vaping

A recent study suggests that vaping is much less harmful than smoking. The authors and the journal that published the paper tried to minimize this result. Do they have an anti-vaping bias?
In order to preserve their "independence," a growing cadre of medical journals is refusing to publish any research conducted by vaping-industry scientists. It's a policy marred by hypocrisy that will exclude good science from the peer-reviewed literature.
A surprisingly large percentage of physicians have recommended vaping as a safer alternative to their smoking patients, a new study shows. The results suggest that many doctors have parted ways with the abstinence-only approach to smoking cessation championed by tobacco-control activists.
The evidence clearly shows that vaping helps many smokers quit cigarettes. Naturally, federal regulators and state legislators are trying to kill the e-cigarette industry.
Another day, another bad vaping study makes headlines. This time researchers speculate that e-cigarette use may increase your risk for prediabetes.
A new study looks at how those, who vape and use hookahs, inhale and exhale. It's an examination of duration, volume, and velocity. In other words, constructing product-specific puff topographies.
A recent story from the Associated Press (AP) highlights the many flaws in how we talk about teenage vaping. It's a public health issue that needs to be addressed, but before we can do anything about it, we have to understand the level of risk e-cigarette use actually poses to minors.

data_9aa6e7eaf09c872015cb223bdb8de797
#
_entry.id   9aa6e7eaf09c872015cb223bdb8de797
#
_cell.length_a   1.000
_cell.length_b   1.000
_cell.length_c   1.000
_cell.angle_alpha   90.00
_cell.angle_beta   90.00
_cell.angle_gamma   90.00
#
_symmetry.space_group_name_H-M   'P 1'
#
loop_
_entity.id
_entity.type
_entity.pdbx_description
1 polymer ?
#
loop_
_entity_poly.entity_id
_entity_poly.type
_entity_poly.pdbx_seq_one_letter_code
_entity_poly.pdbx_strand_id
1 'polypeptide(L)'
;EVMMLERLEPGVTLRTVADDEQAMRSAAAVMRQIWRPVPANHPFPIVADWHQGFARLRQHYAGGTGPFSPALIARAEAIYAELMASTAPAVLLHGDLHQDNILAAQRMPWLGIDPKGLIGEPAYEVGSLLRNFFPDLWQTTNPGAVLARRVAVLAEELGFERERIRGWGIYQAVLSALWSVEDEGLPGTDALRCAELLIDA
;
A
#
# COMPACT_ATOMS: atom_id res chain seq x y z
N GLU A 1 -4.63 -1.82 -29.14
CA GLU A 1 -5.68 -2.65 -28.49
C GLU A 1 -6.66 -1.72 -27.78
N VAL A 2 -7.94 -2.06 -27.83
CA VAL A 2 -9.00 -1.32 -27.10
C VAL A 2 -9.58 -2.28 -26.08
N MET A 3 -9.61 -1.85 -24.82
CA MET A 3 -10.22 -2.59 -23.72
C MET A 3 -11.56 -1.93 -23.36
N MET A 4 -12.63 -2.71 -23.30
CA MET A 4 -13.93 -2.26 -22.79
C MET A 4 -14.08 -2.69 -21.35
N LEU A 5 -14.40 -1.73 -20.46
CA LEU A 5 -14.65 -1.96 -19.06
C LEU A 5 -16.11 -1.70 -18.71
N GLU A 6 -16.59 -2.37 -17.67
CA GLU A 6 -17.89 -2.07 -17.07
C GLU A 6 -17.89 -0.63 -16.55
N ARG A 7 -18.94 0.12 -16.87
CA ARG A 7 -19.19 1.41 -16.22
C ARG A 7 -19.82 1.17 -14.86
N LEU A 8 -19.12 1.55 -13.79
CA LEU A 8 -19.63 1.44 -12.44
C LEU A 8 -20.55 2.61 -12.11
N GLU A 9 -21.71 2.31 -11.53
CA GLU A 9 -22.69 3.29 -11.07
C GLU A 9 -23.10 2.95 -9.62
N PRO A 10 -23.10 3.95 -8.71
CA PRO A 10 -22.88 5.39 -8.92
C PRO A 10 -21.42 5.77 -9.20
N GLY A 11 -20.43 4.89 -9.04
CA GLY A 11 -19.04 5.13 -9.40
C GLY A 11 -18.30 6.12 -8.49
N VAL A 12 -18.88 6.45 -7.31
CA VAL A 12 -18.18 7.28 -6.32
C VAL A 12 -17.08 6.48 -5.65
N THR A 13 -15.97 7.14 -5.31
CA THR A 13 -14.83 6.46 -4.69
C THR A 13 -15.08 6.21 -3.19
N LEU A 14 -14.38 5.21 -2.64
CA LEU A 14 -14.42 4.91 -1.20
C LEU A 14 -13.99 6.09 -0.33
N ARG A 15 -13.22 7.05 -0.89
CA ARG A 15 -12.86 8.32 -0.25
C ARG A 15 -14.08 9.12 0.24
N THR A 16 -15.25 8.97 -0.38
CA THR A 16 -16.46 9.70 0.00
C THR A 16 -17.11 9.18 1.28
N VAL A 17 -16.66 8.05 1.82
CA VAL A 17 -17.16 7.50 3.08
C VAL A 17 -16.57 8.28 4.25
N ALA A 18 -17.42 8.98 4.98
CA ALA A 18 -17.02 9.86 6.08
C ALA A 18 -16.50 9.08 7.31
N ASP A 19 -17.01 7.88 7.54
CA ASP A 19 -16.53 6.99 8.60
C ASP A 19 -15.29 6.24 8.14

The media reports the results of sloppy vaping research, then quickly forgets them. We do not. What follows is a list of many of the low-quality studies that have investigated the alleged health risks of e-cigarette use. We'll regularly update this catalog of bad studies as necessary.
Another study has found that vaping doesn't prevent smokers from relapsing to cigarettes. The results seem to undermine the efficacy of e-cigarettes as smoking-cessation tools—until you take a closer look at the definition of "relapse."
A new study suggests that e-cigarette users, known also as vapers, may harm the respiratory health of those around them via "secondhand vaping." Before we draw any conclusions, the paper has some important limitations that restrict its relevance to the real world.
Multiple studies have shown that vaping can help smokers give up cigarettes if they want to quit. But research is beginning to show that vaping may actually incentivize smokers to quit, even when they have no plans to stop.
Yet another high-quality study has shown that vaping can help smokers permanently give up cigarettes. The media seems not to have noticed. Why?